Saturday, February 07, 2009

just keep swimming.

As a Floridian, most people assume I grew up on the beach and/or in a pool.

True, I have always lived within a 15minute drive to a beach. I have always known someone with a pool.

Most people assume I'm a kick ass swimmer, because 1) I've lived by water my entire life, and I have a broad back.

I'm not really sure what the broad back has much to do with swimming, but it sure hasn't helped me much.

I didn't learn to swim until I was 8, a few months shy of being 9.

It wasn't from lack of trying. When I was four, my mom enrolled me in summer swimming lessons at the public pool at G.T. Bray Park a mere five minute car ride from the house.

I was in a class with other kids my age. The first class, we were expected to sit on one of the lower steps of the pool, with only our eyes and nose out of the water. We were learning how to breath under water. I panicked, and wound up having to be removed from the class. One of the instructors took me out of the pool, wrapped me in my towel, and took me to the concession stand for a lolly pop.

The second day, we were expected to let go of the edge of the pool, without swim rings on.

Again, I was removed from the class.

The third day, my mom joined me, and I was moved to the class level below the preschoolers.

It was a Mommy and Me styled class, in the kiddie pool, where we paddled along and played in the water. I loved that pool at four years of age, I was already taller than other kids my age, I towered over the other kids in the group. I think I was the only potty trained kid. I could stand in the middle of the pool and still have my upper body be completely out of the water.

By the end of the sessions, the mommy and me kids were all comfortable in the water and ready for the next level.

All of the kids in the class I had been booted from were all swimming well enough they were allowed to jump off the diving board into the deep end.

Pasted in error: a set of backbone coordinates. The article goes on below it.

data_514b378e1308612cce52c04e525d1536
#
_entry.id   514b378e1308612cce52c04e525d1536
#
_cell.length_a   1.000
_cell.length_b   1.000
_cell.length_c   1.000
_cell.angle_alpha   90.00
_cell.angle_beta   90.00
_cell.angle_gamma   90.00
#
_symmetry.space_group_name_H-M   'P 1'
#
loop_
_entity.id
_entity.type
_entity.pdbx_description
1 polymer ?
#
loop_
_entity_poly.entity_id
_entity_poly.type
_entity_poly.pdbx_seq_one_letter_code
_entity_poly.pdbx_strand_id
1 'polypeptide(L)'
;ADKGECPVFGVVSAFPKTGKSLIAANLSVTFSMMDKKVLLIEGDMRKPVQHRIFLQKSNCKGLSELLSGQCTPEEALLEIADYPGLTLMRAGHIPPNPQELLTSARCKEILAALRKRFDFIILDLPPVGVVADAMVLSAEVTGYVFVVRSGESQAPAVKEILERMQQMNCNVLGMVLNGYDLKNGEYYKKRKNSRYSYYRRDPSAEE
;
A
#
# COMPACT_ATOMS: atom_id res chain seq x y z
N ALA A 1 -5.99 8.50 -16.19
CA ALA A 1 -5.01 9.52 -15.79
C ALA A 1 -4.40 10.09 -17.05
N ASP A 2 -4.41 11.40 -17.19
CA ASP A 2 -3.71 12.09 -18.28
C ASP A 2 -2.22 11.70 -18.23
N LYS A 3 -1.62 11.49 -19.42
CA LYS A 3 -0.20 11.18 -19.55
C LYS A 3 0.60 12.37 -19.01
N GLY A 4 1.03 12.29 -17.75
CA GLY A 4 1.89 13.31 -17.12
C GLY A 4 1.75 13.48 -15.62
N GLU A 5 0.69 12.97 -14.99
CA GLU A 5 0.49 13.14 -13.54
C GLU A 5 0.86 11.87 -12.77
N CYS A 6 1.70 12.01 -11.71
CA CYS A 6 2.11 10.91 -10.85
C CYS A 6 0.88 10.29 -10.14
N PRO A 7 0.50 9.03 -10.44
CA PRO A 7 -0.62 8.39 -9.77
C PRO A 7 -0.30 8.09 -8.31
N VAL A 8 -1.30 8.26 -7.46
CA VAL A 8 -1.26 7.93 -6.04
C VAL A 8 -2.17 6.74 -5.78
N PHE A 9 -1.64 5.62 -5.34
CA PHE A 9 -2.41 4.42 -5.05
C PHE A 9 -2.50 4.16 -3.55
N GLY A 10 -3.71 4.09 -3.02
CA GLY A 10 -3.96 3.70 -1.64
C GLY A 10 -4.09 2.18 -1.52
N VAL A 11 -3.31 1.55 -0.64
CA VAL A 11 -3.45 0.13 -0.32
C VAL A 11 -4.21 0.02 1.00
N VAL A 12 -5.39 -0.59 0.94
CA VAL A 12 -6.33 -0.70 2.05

When I did learn to swim, four years later, it was by accident. I was in the deep end of a hotel pool. I had gotten there by walking along the edge of the pool, and i lost my grip on the edge and in a frantic paddle, I was able to stay afloat.

I had quit wearing swim rings by that point, because they were a pain to keep on, so I always just hung onto the edge if I couldn't tough the bottom.

Now, at the age of 25, I can dog paddle, tread water, and float.

I have never been able to dive to the bottom, and I have no plans on ever needing to do so. I can keep myself afloat, and am fairly certain that in an emergency I could keep another person afloat also.

I have never been a fan of diving boards, or even jumping off the edge. I was always a "walk out and swim back" type of gal.

Now, I need to dive into depths unknown.


  1. I hear ya, sistah! I live in the "Land of 10,000 Lakes", and can swim like a rock. I took swimming lessons when I was a kid in ND, and freaked when I had to jump off the diving board. I almost ripped the instructor's swimsuit off, because I was sure I was drowning, and was grabbing at anything within reach. Pleasant memory, yeah. lol I can float on my back, stomach, and can dog paddle. That's about it. Hugs.

  2. Hey we have legs not fins and as long and you can save yourself, if need be I think your good to go.

  3. I never enjoyed swimming. I did learn, even joined a water ballet class once, but I avoid pools when possible. I almost drowned twice in my life... that's enough for me.

  4. I lived on the West Coast as a child, about 1/4 mile from the Pacific, and don't swim well either.

  5. I'm with you - sounds like we can do just about the same amount of stuff in the pool. And I do even less in the lake/ocean. We still kick A-word though. :)

  6. I love to swim! Swam across a lake once. There were 3 of us and we had to stop and tread water quite a few times but we eventually made it. It was about 2 miles and I had no fear.

    Regardless, the depths unknow that you refer to...try not to worry. Just because you don't have water wings on doesn't mean that there aren't plenty of us who wouldn't dive in to pull you up if you need it.